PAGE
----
Peter

The LearnEnglish Team

Submitted by Nayoung on Thu, 11/03/2021 - 14:17

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Hi, I've got a question. In my book there is an example that I can't change to "used to infinitive form". My father has worked in several different countries so I've been to lots of different schools. But I think that present perfect tense(has worked) indicates that it happened at times in the past so that it can be changed to 'used to work in several different countries,'

Hello Nayoung,

The sentence about your father uses the present perfect, which implies that your father is still moving from country from time to time. 'be used to' can only be used to talk about past actions that we no longer do, so your book is right -- it's not correct to use it here.

If your father were retired now and the original sentence had the past simple ('worked in several countries'), then it would be possible to use 'used to' there. But 'I've been to' would not be correct. This is a statement about your life experience and so it wouldn't be correct to use 'used to' as long as you are alive.

Best wishes,

Kirk

The LearnEnglish Team

Submitted by jennie1996 on Sun, 07/03/2021 - 02:17

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Hi, im Jennie. I've a question to ask so the question is "Linda isn't used to live/living alone, so sometimes she feels lonely." what is the correct answer? live or living?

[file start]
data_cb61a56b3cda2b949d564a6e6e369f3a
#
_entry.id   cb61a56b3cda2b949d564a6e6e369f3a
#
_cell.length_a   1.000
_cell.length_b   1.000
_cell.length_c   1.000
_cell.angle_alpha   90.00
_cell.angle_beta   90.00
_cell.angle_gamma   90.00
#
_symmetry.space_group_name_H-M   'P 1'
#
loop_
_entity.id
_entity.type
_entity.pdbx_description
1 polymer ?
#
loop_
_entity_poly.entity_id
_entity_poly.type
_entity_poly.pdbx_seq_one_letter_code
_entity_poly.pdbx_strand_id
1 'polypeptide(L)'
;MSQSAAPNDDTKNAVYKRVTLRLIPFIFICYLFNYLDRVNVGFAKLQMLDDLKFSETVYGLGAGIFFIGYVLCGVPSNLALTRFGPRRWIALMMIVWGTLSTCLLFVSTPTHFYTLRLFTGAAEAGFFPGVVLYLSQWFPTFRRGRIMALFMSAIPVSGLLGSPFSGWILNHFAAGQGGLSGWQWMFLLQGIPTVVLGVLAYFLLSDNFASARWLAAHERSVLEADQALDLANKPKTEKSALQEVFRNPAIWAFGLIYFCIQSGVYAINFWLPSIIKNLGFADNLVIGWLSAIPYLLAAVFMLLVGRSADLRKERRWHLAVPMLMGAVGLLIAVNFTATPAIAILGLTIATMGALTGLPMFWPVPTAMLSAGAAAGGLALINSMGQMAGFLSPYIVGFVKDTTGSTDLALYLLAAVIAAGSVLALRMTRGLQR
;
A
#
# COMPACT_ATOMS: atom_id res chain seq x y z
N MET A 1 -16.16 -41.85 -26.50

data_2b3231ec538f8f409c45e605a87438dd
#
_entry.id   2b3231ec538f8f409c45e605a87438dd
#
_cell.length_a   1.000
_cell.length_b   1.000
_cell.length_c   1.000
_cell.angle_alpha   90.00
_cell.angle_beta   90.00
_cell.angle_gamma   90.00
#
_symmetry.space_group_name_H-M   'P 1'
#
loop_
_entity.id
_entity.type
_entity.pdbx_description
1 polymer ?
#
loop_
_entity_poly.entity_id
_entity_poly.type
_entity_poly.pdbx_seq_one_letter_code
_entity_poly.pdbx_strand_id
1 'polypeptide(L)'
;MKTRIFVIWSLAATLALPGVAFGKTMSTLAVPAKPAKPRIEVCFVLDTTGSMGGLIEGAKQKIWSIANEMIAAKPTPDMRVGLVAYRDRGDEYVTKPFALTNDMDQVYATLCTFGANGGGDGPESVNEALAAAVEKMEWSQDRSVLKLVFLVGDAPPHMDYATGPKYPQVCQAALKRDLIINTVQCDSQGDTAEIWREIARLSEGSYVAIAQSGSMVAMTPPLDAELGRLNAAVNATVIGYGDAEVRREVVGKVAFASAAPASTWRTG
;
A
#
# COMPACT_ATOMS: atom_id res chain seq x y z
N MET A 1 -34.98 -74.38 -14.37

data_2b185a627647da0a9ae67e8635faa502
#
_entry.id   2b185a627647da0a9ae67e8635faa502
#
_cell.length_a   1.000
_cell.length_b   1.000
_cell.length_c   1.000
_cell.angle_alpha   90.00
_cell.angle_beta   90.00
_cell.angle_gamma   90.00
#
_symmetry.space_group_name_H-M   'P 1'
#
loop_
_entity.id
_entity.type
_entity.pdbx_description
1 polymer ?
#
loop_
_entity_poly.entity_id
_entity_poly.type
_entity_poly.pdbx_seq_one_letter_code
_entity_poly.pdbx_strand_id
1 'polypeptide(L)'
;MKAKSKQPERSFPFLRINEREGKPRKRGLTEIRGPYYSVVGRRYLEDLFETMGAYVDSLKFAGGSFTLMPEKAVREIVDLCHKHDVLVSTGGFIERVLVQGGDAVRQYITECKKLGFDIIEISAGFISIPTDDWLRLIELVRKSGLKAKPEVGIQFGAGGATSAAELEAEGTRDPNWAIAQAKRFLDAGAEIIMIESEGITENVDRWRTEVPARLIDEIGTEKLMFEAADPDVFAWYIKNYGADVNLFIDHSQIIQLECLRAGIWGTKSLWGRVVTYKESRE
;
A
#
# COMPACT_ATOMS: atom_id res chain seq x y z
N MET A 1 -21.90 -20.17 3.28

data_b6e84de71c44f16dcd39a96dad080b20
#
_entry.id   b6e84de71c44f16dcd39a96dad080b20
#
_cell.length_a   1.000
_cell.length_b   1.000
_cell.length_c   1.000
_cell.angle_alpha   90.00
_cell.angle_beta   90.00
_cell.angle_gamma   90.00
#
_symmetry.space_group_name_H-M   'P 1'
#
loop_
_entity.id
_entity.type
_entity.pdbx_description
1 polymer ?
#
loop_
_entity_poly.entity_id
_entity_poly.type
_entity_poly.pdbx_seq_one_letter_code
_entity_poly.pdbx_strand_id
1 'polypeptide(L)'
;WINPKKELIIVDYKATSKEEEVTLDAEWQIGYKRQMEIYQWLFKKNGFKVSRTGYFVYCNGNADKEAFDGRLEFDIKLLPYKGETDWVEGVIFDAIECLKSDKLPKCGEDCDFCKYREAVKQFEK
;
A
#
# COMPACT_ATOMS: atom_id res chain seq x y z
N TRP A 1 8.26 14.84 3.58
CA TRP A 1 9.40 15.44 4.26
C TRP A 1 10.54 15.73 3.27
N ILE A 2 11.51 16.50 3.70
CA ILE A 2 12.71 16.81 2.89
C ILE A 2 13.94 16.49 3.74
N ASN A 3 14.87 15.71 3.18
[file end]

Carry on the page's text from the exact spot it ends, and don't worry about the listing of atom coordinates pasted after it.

Hi jennie1996,

It should be living, because it follows isn't used to. :)

It would be live if the sentence was Linda used to live ... or Linda didn't use to live ..., but this has a different meaning.

Jonathan

The LearnEnglish Team

Submitted by Yokohama on Thu, 04/03/2021 - 05:12

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Hello, I have come across the version of "used to" in questions when it was used like this "Did you used to work in a restaurant?" [interrogative] Now, considering that there is no phrase like "use to", it actually now makes sense to me that even if we ask and say "Did", we still need to use the phrase in full i.e. "used to". Could you please let me know what you think of this new version?
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Submitted by Kirk on Fri, 05/03/2021 - 08:56

In reply to by Yokohama

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Hello Yokohama,

In a question, 'did you use to' is actually the correct form, not 'did you used to', though the word 'use' is very often misspelled here.

I'm not completely sure I've answered your question. If not, could you please rephrase it? It wasn't completely clear to me what you were asking.

Sorry.

All the best,

Kirk

The LearnEnglish Team

Submitted by ryanmicah on Sun, 21/02/2021 - 14:43

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Is this correct? I am getting used to + infinitive form of the verb Example: I am getting used to eat/play/live

Hello ryanmicah,

No, that's not correct. In the phrase 'get used to' the word 'to' is not part of an infinitive but is rather a preposition. It is followed by an object, which means here a noun or a gerund, The correct form is:

I am getting used to eating/playing/living etc.

 

Peter

The LearnEnglish Team

Submitted by DanilaKorobkov on Sun, 07/02/2021 - 08:59